Soon after we also learned that we were illegally parked and risked being ticketed overnight, so cute but tired and sober Steve moved our car back to the original lot on the other side of the city where we managed to snag the last parking spot on a Monday night at 3 AM. Needless to say, we did not sleep long or well that night.
So after checking out at the last possible moment the next morning, we toted our bags back to the notorious parking lot and moved the car over to the bus station. After a bit of exploration on foot, we settled into a little cafe for a few cappuccinos and some complimentary WiFi. At this point, we had no grasp on where we were headed next. We knew we wanted a bit of seclusion, an escape from the city, and access to Parma and Modena for food tours.
After a bit of research on Airbnb, we decided on a cute stone cottage in the middle of nowhere, Lama Mocogno. A little anxious, we waited for the host, Sergio, to agree to house us beginning that evening. Thankfully he accepted within 15 minutes and we had a solid next step.
Travel Tip: When booking an Airbnb, first set your price-per-night filter. This will immediately whittle down your search results and make it significantly easier to find accommodations within your budget. Also, as you tease out the expensive properties and zoom in on specific neighborhoods and refresh your search, more options will begin to show up and the concentration of options becomes more transparent.
HITTING THE MARKETS
In securing our spot in Lama Mocogno, we also gave ourselves access to our own kitchen. Ah, the excitement! At this point we had been eating over-cooked eggplant and pasta for days, so we were excited for a bit of variety.
Steve and I quickly took off into Bologna in search of specialty foods like charcuterie, pasta, and pesto. Below are a few of the places we visited and some of the treats we were able to take on the road with us.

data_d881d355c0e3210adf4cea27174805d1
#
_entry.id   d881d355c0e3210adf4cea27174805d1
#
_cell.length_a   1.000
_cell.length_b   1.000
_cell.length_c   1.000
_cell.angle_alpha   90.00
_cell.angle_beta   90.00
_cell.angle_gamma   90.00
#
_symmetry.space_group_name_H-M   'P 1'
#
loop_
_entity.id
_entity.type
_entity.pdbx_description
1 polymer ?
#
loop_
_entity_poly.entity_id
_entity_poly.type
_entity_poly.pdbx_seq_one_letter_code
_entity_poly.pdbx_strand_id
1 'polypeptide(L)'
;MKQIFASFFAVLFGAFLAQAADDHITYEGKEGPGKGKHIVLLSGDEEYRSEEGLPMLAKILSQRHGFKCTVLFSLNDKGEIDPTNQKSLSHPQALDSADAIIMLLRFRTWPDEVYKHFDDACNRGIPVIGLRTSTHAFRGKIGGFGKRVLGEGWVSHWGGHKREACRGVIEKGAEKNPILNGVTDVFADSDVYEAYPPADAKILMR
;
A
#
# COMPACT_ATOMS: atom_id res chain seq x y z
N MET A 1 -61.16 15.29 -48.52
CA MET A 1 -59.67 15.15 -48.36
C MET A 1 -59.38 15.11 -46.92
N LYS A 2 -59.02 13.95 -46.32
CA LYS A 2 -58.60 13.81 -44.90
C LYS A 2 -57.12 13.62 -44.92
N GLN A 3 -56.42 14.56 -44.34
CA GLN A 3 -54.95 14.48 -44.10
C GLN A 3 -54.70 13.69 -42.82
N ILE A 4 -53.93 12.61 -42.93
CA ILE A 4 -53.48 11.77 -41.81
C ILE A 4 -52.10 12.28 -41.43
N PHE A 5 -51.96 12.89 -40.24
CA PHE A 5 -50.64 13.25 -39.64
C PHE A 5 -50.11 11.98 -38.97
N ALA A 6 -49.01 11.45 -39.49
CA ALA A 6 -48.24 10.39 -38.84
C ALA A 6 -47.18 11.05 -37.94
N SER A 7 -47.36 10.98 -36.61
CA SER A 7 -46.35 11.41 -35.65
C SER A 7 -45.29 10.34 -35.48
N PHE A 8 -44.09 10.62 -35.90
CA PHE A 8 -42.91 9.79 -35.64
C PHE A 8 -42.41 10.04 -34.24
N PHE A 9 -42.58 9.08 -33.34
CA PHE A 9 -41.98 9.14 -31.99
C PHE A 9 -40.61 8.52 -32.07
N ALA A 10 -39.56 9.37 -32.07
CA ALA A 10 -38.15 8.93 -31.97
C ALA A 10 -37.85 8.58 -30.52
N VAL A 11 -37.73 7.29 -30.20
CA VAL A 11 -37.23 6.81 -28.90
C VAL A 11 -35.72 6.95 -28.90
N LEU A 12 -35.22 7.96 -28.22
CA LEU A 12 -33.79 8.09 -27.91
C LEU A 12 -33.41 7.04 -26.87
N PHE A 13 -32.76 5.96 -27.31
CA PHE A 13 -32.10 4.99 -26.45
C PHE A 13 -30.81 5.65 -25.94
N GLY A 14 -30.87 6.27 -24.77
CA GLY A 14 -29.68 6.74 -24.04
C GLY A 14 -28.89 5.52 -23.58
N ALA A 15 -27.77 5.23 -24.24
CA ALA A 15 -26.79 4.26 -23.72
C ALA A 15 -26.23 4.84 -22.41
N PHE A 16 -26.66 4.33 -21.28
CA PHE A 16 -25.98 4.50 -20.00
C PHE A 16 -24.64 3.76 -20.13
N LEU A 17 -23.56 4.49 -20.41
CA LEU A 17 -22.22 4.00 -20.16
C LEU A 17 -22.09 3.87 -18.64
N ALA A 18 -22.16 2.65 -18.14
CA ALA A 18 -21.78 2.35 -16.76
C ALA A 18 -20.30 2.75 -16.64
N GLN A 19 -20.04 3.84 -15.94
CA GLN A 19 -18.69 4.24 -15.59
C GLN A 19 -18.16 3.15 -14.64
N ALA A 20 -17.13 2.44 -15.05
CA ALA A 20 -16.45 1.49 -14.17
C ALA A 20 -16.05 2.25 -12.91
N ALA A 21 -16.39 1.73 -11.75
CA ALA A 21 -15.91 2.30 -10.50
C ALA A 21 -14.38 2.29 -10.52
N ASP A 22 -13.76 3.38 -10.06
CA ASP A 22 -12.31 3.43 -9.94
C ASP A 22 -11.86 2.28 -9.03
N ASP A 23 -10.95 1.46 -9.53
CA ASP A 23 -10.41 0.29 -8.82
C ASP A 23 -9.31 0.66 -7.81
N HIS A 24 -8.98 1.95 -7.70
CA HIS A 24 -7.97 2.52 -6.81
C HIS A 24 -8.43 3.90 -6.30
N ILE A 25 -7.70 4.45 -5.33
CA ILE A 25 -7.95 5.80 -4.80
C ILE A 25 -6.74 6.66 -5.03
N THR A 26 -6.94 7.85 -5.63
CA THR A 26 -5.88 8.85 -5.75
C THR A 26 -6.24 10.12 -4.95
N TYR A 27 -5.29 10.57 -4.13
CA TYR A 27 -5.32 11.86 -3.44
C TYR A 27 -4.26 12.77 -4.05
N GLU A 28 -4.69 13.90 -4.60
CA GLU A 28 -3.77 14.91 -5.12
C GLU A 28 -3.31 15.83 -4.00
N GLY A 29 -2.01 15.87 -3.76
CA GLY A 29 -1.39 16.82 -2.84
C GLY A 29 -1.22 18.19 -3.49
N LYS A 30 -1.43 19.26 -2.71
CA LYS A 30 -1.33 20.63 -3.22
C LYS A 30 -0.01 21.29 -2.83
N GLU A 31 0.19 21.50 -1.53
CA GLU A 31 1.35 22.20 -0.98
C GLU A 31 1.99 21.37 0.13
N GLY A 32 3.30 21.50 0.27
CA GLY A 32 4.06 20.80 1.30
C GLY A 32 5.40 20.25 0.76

If you’re on the hunt for meats and cheese in Bologna, this is the place for you. We went in with no expectations and left with Ciccioli
Pacifico Dante Zanetti
After our wonderful experience with homemade pasta in Florence, we were on a mission to find something just as good. We ended up at Dante Zanetti, drooling over their beautiful display of homemade pasta. Cheese and spinach tortellini and homemade breadsticks made their way to our Airbnb, and there were no regrets. Unbeknownst to us, the little Italian breadsticks that we made at the bakery are called
La Baita Vecchia
Two things that really make my mouth water are olives and pesto. So we were happy to stumble into La Baita Vecchia. While it’s technically a grocery, you can purchase small plates for eating on site and also leave with just about any Italian ingredient that you could ever dream imagine. Beautifully displayed and arranged, they really make you want to buy something. If only because of the aesthetics.
One of our standard treats while wandering the streets of Italy was gelato, as I hope it is for everyone else, too. Gelateria Gianni had a line out the door, so we figured we were in the right place. The woman behind the counter was working some sort of witchy magic, providing the most efficient service I’ve ever seen. She would take six or seven orders in a minute and then turn around and scoop said cones in another minute.
Of course, we stopped and got a few other staples along the way- some fresh fruits and vegetables, cheese, a few seasonings, and the largest jar of sun-dried tomatoes I have ever seen. We were just happy to hit the road and cozy into our little cottage for the next few days before ending our trip in Rome.